Exactly who is behind these overtures remains a mystery, although French counterintelligence authorities apparently believe the Russian government may be responsible. But the story is a useful reminder that anti-vax efforts are often not simply organic expressions of people’s anxieties and fears, but rather orchestrated campaigns meant to serve broader political and cultural ends. That’s certainly the case in the U.S., where hostility to the Covid vaccines has become wrapped up in the ongoing culture war between liberals and conservatives. Delegitimizing the vaccines isn’t just about spreading the perception that they’re not safe — it’s also become a way to paint liberals as power-hungry elites who want everyone to fall in line and get vaccinated, regardless of safety. And in this campaign, one tool has become essential: the government’s Vaccine Adverse Event Reporting System (or VAERS).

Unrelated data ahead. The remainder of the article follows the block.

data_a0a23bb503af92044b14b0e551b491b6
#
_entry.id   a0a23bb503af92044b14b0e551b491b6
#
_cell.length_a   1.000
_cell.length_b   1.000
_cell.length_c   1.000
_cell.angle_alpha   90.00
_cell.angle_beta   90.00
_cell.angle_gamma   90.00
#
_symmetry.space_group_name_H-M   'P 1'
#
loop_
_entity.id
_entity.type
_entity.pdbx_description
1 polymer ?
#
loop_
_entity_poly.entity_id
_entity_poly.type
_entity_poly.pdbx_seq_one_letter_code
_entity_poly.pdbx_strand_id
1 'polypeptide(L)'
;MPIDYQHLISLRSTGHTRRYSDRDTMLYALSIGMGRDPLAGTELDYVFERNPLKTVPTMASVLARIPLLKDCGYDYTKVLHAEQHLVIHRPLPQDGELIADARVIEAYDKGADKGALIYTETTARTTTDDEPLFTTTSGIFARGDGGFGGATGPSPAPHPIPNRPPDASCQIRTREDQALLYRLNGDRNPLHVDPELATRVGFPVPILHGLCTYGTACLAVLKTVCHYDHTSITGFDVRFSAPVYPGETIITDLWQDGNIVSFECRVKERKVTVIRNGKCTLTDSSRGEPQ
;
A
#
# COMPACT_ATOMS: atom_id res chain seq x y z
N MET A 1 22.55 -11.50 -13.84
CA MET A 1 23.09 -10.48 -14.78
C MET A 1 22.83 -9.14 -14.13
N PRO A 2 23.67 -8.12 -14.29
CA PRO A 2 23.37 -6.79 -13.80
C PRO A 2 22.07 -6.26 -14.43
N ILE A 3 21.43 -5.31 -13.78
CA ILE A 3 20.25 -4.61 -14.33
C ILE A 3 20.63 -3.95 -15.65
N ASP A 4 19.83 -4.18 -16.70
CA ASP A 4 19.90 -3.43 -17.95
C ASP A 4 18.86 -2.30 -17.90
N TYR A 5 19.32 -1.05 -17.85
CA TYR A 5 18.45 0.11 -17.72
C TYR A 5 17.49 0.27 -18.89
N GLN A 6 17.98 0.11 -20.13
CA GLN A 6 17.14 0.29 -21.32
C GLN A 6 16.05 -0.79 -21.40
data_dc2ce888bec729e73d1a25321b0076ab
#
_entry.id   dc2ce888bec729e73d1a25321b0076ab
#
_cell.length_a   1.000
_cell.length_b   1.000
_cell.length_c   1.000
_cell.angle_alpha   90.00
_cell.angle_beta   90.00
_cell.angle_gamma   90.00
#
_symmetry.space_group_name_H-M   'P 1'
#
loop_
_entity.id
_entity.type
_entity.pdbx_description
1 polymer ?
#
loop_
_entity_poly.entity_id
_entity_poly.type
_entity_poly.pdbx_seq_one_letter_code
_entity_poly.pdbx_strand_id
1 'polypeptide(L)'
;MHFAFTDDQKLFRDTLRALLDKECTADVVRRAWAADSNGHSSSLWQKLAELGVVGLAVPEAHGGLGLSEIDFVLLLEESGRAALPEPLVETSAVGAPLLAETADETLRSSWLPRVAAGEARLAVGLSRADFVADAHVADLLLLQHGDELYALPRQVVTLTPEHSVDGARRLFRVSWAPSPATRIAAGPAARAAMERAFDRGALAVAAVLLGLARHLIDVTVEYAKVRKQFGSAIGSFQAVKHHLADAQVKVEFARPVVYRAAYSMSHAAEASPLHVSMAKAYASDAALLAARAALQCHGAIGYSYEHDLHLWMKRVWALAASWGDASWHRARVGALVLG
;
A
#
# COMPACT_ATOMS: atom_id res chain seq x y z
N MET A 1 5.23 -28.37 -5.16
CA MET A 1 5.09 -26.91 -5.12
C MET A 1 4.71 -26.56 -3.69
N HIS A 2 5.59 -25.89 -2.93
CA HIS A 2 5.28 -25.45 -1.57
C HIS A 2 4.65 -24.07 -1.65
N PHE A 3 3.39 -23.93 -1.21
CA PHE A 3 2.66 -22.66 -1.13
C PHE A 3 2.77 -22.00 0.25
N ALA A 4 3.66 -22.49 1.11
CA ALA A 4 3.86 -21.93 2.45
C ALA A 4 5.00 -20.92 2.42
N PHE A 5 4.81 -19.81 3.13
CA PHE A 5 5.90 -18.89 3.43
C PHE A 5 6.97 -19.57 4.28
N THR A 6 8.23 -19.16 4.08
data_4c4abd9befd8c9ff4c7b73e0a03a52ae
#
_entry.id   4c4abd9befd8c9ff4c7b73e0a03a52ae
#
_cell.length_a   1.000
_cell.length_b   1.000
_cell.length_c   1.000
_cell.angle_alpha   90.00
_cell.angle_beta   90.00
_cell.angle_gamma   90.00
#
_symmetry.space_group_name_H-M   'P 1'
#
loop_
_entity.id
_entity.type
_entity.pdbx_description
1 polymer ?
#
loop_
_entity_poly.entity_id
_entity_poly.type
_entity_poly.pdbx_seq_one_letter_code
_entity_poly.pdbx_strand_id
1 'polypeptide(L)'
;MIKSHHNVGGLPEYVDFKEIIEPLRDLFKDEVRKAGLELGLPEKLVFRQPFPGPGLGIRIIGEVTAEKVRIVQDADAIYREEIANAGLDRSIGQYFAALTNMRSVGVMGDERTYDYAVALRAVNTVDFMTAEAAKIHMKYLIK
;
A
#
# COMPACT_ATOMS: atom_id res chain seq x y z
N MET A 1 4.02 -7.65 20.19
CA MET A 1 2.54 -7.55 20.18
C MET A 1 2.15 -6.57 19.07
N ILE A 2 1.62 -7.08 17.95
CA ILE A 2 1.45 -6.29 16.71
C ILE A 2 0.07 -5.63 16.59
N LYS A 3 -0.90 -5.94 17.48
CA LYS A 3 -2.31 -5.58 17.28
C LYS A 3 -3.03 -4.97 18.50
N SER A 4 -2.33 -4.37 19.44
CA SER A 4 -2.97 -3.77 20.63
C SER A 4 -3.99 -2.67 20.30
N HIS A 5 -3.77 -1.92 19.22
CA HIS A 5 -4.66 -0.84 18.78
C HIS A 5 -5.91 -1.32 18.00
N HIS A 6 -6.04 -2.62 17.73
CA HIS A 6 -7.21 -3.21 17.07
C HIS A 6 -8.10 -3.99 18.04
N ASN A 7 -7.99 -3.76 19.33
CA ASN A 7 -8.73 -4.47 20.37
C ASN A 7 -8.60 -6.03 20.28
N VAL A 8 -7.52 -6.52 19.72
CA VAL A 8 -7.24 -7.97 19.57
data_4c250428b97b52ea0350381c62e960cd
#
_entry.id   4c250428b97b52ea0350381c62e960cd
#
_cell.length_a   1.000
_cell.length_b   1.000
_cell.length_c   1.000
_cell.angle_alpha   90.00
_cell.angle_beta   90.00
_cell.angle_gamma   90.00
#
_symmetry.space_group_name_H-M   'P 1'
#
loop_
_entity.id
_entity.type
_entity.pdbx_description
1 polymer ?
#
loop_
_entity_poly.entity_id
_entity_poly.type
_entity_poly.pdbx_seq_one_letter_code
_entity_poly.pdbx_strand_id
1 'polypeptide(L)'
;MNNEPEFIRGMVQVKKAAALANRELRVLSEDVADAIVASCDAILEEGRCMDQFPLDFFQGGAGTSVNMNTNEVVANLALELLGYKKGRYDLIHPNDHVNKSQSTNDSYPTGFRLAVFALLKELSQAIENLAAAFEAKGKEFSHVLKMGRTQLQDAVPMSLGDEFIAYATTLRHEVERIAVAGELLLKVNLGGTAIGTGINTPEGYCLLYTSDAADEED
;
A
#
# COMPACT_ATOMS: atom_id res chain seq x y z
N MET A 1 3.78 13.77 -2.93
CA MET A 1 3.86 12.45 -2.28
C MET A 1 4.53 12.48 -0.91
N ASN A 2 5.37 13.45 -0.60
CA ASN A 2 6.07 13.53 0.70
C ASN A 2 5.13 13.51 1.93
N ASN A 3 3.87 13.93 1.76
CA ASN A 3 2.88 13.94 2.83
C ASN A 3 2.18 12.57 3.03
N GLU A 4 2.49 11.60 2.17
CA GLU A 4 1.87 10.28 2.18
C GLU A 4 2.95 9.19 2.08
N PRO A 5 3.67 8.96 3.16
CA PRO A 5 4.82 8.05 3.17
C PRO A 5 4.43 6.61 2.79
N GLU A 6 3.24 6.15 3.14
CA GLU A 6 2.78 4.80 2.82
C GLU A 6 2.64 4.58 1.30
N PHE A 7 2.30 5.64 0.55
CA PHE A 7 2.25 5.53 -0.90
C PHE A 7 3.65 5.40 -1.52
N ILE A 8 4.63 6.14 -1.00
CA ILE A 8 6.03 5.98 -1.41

VAERS is a public database where health care workers and patients can report any adverse health event that happens after someone has been vaccinated, and where the public can examine these reports to see what side effects people seem to be suffering. In principle, then, it’s a great example of crowdsourced information and government transparency. In practice, it’s become a breeding ground for misinterpretation, misinformation, and outright deception.
VAERS reports of serious reactions to Covid vaccinations — up to, and including, death — are regularly cited in social media posts purportedly enumerating the dangers of the vaccines. And Tucker Carlson, a few weeks ago, cited VAERS in a segment suggesting that 3,300 people had died after receiving a Covid vaccine and that this number was “not even close to normal.” But there are two serious problems with this use of VAERS data, neither of which vax skeptics ever mention.